Now that you know prior authorization is not required to make a movie about a  real-life person, you may wonder why film producers secure life story rights at all. That’s because life story rights include more than just a person’s consent to be depicted in a film; they are, in fact, a bundle of rights and can be extremely valuable to a producer.

Along with the consent to be depicted in a film, a producer will also typically obtain a “depiction release” from the person being depicted. This release seeks to avoid any potential problems involved with the depiction. Although, as discussed, right of publicity claims will be barred by the First Amendment, there are other causes of action that can give rise, especially when the depiction of the real-life person is not favorable, such as false light, defamation or invasion of privacy. Even if you do your best to portray the person as accurately as possible, you still run the risk of being sued. The depiction release will release the producer from liability from such claims, which can give the producer more creative freedom in telling the story.

You can also negotiate other terms such as getting access to private documents and information otherwise not available to the general public. And that can be very useful if you want to make the story as accurate as possible or obtain secret information that could make your rendition of the story more valuable.

On a more technical side, securing life rights will makes it easier to obtain Errors & Omissions (E&O) insurance, which provides a production with coverage if anyone portrayed in the film decides to sue. It can also help in obtaining financing and pre-sale distribution for the movie as financiers and distributors will be more comfortable knowing that they are protected from lawsuits. One important thing to note is that when trying to obtain E&O insurance, insurers almost always ask whether any attempt to acquire life story right was made and got rejected. When that’s the case, the insurer will usually exclude coverage for claims brought by that individual from whom you failed to acquire rights.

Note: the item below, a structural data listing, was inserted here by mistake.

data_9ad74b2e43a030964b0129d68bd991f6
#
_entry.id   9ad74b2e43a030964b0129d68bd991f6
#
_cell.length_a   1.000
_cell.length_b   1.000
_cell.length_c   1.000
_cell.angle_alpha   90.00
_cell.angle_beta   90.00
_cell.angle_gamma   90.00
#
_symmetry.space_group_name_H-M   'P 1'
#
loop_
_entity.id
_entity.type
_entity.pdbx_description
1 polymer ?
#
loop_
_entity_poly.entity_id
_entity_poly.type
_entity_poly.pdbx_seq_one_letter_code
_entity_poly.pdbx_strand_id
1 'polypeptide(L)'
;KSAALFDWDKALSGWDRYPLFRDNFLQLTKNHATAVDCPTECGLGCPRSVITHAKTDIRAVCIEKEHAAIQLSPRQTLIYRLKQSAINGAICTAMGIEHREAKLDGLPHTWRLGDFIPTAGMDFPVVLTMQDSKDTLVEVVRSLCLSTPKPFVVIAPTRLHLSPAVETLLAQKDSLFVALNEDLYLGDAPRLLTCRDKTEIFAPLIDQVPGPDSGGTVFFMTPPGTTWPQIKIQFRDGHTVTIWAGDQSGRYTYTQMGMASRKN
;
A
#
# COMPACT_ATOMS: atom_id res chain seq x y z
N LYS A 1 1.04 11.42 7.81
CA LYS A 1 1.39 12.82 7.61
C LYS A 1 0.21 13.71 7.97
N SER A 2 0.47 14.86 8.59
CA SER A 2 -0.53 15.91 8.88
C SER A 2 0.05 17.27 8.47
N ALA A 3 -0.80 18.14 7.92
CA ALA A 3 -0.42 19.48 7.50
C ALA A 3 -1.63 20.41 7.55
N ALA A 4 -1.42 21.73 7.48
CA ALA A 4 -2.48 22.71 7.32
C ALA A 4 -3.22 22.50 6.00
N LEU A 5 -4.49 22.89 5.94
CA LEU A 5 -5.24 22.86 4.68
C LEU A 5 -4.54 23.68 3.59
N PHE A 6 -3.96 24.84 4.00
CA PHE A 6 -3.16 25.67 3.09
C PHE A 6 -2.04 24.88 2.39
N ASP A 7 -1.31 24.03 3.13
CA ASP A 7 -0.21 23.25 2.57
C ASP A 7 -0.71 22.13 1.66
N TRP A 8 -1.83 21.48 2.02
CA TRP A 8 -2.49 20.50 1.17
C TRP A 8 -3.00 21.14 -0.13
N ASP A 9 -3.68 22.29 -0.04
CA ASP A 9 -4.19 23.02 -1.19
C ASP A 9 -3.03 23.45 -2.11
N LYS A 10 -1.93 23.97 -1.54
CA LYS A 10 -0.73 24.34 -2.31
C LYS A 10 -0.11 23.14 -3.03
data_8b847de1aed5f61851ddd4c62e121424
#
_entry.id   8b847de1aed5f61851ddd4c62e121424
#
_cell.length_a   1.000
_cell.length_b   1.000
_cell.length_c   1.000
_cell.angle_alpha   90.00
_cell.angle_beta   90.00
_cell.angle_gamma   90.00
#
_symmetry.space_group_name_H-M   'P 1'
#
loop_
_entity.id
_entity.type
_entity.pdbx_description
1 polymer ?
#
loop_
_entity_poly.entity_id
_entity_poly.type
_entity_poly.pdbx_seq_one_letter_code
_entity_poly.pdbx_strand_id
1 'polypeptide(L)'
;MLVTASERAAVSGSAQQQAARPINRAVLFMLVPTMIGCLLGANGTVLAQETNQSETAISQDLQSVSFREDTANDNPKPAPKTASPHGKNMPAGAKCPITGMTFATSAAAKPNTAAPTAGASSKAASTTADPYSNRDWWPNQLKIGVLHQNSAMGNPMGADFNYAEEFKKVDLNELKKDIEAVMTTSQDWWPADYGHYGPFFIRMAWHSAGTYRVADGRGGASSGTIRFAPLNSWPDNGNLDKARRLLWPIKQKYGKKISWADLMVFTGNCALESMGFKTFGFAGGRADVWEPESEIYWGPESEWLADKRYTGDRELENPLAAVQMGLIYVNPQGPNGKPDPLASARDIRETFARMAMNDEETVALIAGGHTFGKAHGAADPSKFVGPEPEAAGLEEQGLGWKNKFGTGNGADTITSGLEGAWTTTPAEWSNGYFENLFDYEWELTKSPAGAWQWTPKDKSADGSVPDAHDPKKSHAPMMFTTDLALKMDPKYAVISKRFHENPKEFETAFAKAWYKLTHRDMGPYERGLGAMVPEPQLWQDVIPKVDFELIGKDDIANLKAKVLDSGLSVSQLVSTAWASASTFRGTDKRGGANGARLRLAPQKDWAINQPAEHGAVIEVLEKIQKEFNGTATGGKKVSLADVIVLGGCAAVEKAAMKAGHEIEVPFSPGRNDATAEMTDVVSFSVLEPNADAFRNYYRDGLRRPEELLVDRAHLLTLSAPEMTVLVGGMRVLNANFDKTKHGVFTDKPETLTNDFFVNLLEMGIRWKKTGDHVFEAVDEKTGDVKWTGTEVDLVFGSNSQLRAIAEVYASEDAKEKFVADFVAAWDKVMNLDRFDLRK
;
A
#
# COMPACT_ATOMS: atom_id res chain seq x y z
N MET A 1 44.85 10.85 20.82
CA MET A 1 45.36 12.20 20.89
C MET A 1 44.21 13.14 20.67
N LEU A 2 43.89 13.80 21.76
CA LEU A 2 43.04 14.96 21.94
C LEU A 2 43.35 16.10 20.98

To summarize, it is not always necessary to obtain authorization from a person whose life is depicted in your film or other creative work, especially if it is considered an expressive work. But it is important to evaluate the risks, especially if the picture is not favorable to the person being portrayed, and what advantages you could get out of purchasing life story rights.

U.S. Law Group specializes in the representation of producers and production companies, providing legal assistance through each step of film production from rights acquisition to production to distribution. Managing attorney, Usman Shaikh, has notable experience in life story rights, recently representing an Oscar winner in selling his life story rights to a major studio, representing a film producer in acquiring the story rights to a famous toy line, and setting up the life rights of a notorious cartél member, to name a few.  To learn more about our Entertainment & New Media practice area, please visit our site.  Content in this article should not be considered legal advice.